A cacophony fills the room in the basement of the Music Building before rehearsal begins.
Music students roll marimbas as big as small dining room tables into the classroom one after another.
One of the 16 musicians practices arpeggios, and the timpanist swivels around instruments that look like enormous eggs split in half.
Soon, the room becomes an optical illusion, appearing smaller than the army of percussion it contains, the marimbas, a gong, a drum kit, timpani, chimes, a guitar, a celeste (it looks like a tiny piano), a xylophone, a bass, concert toms, a vibraphone and crotales (antique cymbals, small and stacked).
Oh, and more marimbas.
After the string instruments make their procession out the door from an earlier class, and the percussion instruments finish rolling in, the stage is set.
Each of the wooden bars of the marimbas sit taut and in place.
"Tarkus Eruption" is on the music stands.
The musicians have mallets in hand.
They're ready to play.
For the next 50 minutes, Robert LedBetter, a music professor and director of Percussion Studies at the University of Montana, will take the percussionists through a rehearsal that is as precise as it is swift.
The result will be a Friday, March 11, performance of the UM Percussion Ensemble and Islander Steel Drum Band themed "Art Rock of the '70s and '80s." The students will practice on steel drums another day.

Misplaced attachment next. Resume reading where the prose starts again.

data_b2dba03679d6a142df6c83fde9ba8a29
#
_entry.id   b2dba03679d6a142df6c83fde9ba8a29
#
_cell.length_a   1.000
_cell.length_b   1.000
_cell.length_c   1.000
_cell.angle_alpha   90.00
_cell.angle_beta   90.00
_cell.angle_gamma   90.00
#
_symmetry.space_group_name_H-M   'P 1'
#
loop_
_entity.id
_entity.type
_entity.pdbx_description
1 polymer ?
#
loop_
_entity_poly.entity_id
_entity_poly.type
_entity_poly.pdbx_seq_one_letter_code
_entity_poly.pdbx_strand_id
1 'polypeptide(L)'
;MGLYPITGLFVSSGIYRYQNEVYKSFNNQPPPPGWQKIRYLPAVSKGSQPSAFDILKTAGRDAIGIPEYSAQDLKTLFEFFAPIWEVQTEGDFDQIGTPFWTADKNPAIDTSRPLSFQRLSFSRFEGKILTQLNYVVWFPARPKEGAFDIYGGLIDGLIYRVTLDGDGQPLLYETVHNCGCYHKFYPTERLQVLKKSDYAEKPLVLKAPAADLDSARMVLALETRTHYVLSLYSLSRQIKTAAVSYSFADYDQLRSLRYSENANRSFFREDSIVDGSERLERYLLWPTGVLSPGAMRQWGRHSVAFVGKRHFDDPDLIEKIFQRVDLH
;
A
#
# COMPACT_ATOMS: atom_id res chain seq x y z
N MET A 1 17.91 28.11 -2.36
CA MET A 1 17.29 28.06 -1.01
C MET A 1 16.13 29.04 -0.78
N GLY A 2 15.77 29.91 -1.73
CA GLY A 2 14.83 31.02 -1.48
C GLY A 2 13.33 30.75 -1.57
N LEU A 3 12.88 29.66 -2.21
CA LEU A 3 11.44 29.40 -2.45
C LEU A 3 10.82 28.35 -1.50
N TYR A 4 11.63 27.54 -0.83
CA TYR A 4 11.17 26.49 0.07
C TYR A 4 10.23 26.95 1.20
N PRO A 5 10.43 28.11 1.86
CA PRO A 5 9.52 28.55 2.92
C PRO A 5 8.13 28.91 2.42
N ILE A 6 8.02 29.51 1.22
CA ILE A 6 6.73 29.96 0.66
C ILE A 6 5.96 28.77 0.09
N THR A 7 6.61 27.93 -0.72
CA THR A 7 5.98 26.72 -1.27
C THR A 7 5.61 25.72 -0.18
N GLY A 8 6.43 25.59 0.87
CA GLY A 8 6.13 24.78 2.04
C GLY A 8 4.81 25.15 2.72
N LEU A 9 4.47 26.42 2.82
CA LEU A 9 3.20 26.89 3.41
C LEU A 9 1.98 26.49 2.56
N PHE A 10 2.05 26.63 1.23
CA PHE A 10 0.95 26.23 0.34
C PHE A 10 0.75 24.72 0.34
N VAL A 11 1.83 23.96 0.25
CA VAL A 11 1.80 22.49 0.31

For fans who have already discovered the annual concert, it may as well be a gig played by professionals.
To James Rubich, a music education major, the show is anything but the stereotypical dry student recital a novice audience member might expect.
"With the percussion ensemble, you're going to hear arrangements of music you've known your entire life," said Rubich, a senior. "It's just a lot of fun for anybody who actually does come."
To Chris Naro, a senior music major, the group based in the School of Music is a hidden gem in the community, and one more people ought to explore. The group's fan base is dedicated but small.
"It deserves more attention," Naro said. "If more people came to the concert, they'd realize they've got something really special in town."
The musicians packed into the rehearsal room all have a thing for percussion, though they come by it through different avenues.
Naro, who came to UM for its high musical standards, remembers being attracted to the loudness and excitement of the drum line since he was a child.
"That's one of the first things I saw as a kid. I immediately got drawn to the snare drum," said Naro, a Boston native who has lived in Bozeman the last six or seven years.
Hannah Hutchins, another senior in music education, said percussion feels good to her, and she loves to see professionals perform. A percussionist might play six or 10 different instruments, and multiple ones in the same setting.
"I've just always loved mallet instruments," Hutchins said.
For Rubich, the draw is the variety, the constant evolution. Each year, he said, percussion brings new literature forward and expansions in the field.
"Unlike wind and string instruments, which are plateauing, percussion is constantly evolving, and new instruments are coming out every year," Rubich said.